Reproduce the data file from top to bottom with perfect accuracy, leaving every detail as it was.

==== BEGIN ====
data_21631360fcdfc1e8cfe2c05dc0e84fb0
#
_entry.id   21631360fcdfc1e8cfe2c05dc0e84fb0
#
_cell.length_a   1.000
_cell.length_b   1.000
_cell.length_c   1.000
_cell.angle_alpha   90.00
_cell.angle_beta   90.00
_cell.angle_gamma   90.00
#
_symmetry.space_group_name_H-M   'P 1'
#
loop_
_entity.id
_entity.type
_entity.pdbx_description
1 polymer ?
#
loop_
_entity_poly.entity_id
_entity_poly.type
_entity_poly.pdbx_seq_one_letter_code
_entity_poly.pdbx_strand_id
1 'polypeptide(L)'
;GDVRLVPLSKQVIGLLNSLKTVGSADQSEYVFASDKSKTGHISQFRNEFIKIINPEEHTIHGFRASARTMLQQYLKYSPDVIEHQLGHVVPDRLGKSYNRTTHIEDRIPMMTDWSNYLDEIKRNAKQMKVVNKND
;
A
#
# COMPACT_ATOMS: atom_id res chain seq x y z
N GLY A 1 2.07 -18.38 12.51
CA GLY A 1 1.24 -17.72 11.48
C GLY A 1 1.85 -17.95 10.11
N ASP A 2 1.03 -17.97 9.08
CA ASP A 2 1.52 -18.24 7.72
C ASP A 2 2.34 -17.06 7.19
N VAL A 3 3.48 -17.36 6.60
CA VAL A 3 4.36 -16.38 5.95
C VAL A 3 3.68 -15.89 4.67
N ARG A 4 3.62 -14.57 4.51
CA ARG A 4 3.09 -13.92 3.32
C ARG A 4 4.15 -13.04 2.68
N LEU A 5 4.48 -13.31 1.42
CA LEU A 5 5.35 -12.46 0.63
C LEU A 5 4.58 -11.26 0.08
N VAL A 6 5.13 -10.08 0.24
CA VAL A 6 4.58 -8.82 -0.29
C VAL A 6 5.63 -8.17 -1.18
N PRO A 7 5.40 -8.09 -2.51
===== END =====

data_21631360fcdfc1e8cfe2c05dc0e84fb0
#
_entry.id   21631360fcdfc1e8cfe2c05dc0e84fb0
#
_cell.length_a   1.000
_cell.length_b   1.000
_cell.length_c   1.000
_cell.angle_alpha   90.00
_cell.angle_beta   90.00
_cell.angle_gamma   90.00
#
_symmetry.space_group_name_H-M   'P 1'
#
loop_
_entity.id
_entity.type
_entity.pdbx_description
1 polymer ?
#
loop_
_entity_poly.entity_id
_entity_poly.type
_entity_poly.pdbx_seq_one_letter_code
_entity_poly.pdbx_strand_id
1 'polypeptide(L)'
;GDVRLVPLSKQVIGLLNSLKTVGSADQSEYVFASDKSKTGHISQFRNEFIKIINPEEHTIHGFRASARTMLQQYLKYSPDVIEHQLGHVVPDRLGKSYNRTTHIEDRIPMMTDWSNYLDEIKRNAKQMKVVNKND
;
A
#
# COMPACT_ATOMS: atom_id res chain seq x y z
N GLY A 1 2.07 -18.38 12.51
CA GLY A 1 1.24 -17.72 11.48
C GLY A 1 1.85 -17.95 10.11
N ASP A 2 1.03 -17.97 9.08
CA ASP A 2 1.52 -18.24 7.72
C ASP A 2 2.34 -17.06 7.19
N VAL A 3 3.48 -17.36 6.60
CA VAL A 3 4.36 -16.38 5.95
C VAL A 3 3.68 -15.89 4.67
N ARG A 4 3.62 -14.57 4.51
CA ARG A 4 3.09 -13.92 3.32
C ARG A 4 4.15 -13.04 2.68
N LEU A 5 4.48 -13.31 1.42
CA LEU A 5 5.35 -12.46 0.63
C LEU A 5 4.58 -11.26 0.08
N VAL A 6 5.13 -10.08 0.24
CA VAL A 6 4.58 -8.82 -0.29
C VAL A 6 5.63 -8.17 -1.18
N PRO A 7 5.40 -8.09 -2.51